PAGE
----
Baltimore : Johns Hopkins University Press, c1993.
Book — vii, 281 p. ; 24 cm.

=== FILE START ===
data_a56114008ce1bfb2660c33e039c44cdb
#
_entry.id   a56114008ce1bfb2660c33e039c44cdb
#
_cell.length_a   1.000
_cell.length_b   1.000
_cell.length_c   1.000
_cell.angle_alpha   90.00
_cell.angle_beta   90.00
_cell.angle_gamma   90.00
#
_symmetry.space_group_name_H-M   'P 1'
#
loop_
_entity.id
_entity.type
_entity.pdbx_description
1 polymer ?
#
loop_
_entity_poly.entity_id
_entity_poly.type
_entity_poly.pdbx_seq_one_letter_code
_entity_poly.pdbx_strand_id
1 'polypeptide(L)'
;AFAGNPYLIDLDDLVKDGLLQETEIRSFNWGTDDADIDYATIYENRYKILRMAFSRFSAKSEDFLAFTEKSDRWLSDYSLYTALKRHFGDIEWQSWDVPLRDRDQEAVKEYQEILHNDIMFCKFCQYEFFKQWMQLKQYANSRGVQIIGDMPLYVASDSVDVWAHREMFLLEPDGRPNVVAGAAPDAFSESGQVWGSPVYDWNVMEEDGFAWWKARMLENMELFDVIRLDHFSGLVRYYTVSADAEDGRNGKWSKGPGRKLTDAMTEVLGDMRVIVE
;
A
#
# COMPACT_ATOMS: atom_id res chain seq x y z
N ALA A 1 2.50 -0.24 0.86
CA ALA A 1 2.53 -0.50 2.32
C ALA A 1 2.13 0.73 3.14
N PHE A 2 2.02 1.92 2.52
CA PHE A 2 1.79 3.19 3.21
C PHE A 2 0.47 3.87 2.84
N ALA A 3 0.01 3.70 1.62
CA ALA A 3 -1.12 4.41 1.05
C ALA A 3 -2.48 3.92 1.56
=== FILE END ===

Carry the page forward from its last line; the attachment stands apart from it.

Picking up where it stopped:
"Food aid", writes Vernon Ruttan, "has been the most popular and the most controversial of United States assistance programs. The feeding of hungry people appeals to the most fundamental humanitarian instincts of the American people. It represents a rational expression of generosity by a nation blessed - or burdened - with surplus food production capacity. While appearing to do good for others, we are also doing good for ourselves - or at least for the producers and handlers of surplus agricultural commodities". In "Why Food Aid?" Ruttan brings together important essays and commentary on food aid policy - focusing on the need, the problems, the options, and the future. Beginning with the now-classic debate between Wilard W. Cochrane and Nobel Laureate Theodore W. Schultz, the book includes work by such as figures as ethicist Peter Singer, political commentator Emma Rothschild, and scholar Hans W. Singer. Also included is the congressional testimony of Raymond Hopkins on reforming food aid in the 1990s. In his introductory and concluding chapters, editor Vrenon Ruttan traces the politics of food aid policy from the passage of the first food aid legislation in 1954 through the Agricultural Development and Trade Act of 1990. Ruttan documents the forces that influenced congressional action and offers a perspective for the 1990s on food aid to developing countries as well as to the former centrally planned economies. (source: Nielsen Book Data)